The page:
You have to differentiate. If foreign sequences have been incorporated in the genome – as with classic transgenic plants – the plant is clearly a GMO. The majority of CRISPR-Cas applications, however, result in plants with only individual additional mutations. Since these mutations are caused by natural repair, and because these kinds of mutations occur naturally all the time, it is simply not possible from a scientific perspective to distinguish such a plant from a natural plant. They are ‘nature-identical’. If these kinds of plants are defined as GMOs, there will be no actual means of verification. Even those varieties produced using mutagenesis – which carry far greater numbers of mutations – do not fall under GMO regulations. In my opinion, it would thus be exceedingly irrational to classify such plants as GMOs.
How do you view the current debate on the regulation of genome-edited plants – both here in Germany and internationally?
It’s good and important that there is a debate on the subject that includes the general public. Even to the layperson, it is clear that the development of genome-edited plants represents an improvement to the generally accepted technique of classical mutagenesis. Likewise, the public is not aware just how frequently natural mutations occur, and that no two plants are genetically identical. Ultimately, it is also important that we talk about the risks: We have been researching double-strand breakage repair in plants for 25 years, and as a result we have precise knowledge of what can be achieved using the technology, but also the effects that can be triggered. Of course, a rational discussion in Germany and Europe is particularly difficult to pursue because the public is traditionally highly critical of green genetic engineering. In other countries such as Canada, the USA or Argentina, genome-edited plants have already been classified as non-GMOs.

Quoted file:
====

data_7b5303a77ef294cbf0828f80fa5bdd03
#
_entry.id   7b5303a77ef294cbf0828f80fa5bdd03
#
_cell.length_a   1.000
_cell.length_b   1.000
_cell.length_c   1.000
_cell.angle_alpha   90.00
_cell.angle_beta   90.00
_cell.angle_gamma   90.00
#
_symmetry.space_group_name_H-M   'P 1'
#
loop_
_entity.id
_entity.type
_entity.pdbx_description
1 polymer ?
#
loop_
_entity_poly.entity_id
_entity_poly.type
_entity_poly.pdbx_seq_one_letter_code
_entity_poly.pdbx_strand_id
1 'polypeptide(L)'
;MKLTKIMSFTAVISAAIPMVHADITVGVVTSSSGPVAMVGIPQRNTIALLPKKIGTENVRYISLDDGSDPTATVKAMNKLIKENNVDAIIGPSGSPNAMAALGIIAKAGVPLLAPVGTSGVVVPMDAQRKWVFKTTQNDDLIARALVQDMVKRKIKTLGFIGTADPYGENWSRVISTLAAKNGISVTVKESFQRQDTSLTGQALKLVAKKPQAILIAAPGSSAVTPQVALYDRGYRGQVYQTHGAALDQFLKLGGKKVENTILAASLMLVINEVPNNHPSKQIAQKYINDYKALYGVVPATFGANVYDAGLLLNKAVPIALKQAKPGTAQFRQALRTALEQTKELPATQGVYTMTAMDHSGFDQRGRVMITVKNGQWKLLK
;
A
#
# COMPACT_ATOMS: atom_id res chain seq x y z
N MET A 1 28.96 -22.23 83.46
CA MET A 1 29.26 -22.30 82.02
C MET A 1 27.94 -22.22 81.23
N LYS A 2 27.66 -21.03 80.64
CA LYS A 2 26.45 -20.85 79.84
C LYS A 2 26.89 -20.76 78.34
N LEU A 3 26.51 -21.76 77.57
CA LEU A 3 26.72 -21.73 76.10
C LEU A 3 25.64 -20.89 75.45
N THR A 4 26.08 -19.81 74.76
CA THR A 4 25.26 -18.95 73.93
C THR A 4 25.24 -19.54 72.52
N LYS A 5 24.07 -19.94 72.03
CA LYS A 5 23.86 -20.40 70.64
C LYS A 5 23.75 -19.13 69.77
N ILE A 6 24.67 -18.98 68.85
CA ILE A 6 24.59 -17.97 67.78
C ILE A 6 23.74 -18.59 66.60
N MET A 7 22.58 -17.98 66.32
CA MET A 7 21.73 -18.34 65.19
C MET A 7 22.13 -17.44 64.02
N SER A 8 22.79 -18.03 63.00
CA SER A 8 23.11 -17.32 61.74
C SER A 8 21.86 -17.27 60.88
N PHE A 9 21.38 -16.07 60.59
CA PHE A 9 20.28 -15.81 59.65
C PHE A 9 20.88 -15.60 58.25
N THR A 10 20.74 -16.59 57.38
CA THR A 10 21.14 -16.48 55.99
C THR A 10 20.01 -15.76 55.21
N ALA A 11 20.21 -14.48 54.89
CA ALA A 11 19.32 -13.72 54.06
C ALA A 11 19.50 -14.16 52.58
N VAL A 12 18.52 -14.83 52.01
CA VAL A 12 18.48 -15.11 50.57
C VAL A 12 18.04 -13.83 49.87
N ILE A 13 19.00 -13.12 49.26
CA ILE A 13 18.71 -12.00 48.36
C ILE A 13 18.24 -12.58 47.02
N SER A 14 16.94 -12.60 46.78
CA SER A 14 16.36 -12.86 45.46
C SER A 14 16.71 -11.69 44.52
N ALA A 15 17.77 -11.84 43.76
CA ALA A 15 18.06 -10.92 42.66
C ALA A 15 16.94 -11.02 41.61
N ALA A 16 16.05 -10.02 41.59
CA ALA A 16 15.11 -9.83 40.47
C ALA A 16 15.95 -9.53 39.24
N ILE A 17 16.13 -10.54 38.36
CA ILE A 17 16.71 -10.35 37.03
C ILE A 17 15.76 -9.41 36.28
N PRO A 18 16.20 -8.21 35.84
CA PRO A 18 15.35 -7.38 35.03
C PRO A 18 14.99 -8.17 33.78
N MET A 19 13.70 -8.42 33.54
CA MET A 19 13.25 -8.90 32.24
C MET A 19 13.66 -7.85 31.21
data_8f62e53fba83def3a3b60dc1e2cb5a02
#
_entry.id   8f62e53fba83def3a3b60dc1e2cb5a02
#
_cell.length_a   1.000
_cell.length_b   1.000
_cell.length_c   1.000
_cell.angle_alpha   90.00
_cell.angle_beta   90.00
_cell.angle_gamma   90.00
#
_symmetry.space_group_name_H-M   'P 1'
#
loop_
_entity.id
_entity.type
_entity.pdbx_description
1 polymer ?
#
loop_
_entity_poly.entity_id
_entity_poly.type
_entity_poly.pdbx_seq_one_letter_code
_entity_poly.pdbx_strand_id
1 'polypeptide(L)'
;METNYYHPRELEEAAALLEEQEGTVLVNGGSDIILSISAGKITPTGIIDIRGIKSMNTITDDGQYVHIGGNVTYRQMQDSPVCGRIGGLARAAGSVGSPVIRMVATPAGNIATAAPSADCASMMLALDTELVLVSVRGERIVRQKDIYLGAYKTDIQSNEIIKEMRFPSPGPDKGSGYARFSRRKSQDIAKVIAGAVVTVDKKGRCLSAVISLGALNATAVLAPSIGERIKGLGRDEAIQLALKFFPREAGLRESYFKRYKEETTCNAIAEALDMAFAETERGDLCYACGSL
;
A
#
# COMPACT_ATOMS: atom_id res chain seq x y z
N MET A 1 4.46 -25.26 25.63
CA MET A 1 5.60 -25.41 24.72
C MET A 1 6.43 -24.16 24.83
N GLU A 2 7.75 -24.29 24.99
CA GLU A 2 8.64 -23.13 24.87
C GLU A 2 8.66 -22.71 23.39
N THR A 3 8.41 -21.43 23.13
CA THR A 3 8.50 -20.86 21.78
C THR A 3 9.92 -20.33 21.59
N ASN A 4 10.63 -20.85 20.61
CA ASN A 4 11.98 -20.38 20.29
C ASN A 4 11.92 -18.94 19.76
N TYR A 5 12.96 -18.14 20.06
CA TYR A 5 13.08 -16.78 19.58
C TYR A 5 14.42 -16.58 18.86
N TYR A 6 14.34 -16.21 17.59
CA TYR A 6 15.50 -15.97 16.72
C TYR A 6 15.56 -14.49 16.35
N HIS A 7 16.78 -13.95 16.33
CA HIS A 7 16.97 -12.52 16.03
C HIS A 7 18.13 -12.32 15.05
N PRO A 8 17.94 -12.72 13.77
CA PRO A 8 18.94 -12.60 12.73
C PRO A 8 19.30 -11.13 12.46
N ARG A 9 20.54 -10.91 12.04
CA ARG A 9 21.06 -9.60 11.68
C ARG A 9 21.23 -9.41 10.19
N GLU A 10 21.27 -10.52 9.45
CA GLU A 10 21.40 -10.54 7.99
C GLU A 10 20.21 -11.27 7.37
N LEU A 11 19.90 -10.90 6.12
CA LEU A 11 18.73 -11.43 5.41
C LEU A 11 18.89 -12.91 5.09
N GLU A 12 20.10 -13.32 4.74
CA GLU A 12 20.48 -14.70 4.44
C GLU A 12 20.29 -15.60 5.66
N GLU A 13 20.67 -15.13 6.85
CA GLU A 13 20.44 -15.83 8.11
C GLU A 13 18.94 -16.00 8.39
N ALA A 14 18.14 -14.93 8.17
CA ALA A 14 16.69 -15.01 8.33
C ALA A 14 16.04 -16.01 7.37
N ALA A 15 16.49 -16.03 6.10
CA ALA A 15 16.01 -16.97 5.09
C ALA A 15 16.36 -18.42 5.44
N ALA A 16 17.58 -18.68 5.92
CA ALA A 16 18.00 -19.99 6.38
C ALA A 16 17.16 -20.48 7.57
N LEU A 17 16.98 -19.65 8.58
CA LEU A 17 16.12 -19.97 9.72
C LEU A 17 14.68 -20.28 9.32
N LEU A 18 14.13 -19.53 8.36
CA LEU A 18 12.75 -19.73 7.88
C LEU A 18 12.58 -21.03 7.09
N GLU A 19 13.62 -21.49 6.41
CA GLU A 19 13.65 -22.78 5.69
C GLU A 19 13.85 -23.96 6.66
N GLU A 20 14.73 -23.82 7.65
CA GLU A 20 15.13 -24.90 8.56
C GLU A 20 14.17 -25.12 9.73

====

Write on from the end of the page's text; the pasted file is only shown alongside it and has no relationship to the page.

Critics complain that the technology is not as precise or safe as described. What does the possible occurrence off-target effects – i.e. erroneous incisions – mean for researchers and plant breeders?
As with numerous technical innovations, there has been an impressive series of optimisations over the years. Indeed, many off-target effects could be observed with the first designer nucleases. In the meantime, the development of improved CRISPR-Cas systems means that undesired incisions are the exception and not the rule. Through the use of modern sequencing techniques, it is also relatively easy to check whether such effects have occurred. In this way, it is possible to select only those plants with none of these effects. Classic mutagenesis technologies create vast numbers of unwanted mutations. In contrast to medical applications, however, this problem is of secondary importance to breeders, who can simply attenuate unwanted mutations over several plant generations through the use of cross breeding.
Can you give us a few examples of how CRISPR-Cas has already been utilised successfully in applied plant breeding?
Because the technology has only recently been successfully applied to arable crops, we are still at the beginning of a development whose course is not yet possible to foresee. For the area of agriculture, the switching off of individual genes could bring a whole range of new and attractive properties. For example, it has already been possible to produce mildew-resistant wheat, as well as a form of soy with an altered composition of unsaturated fatty acids. A maize with a different starch composition has also been produced. There are other examples, and these are set to be joined by many more in the near future.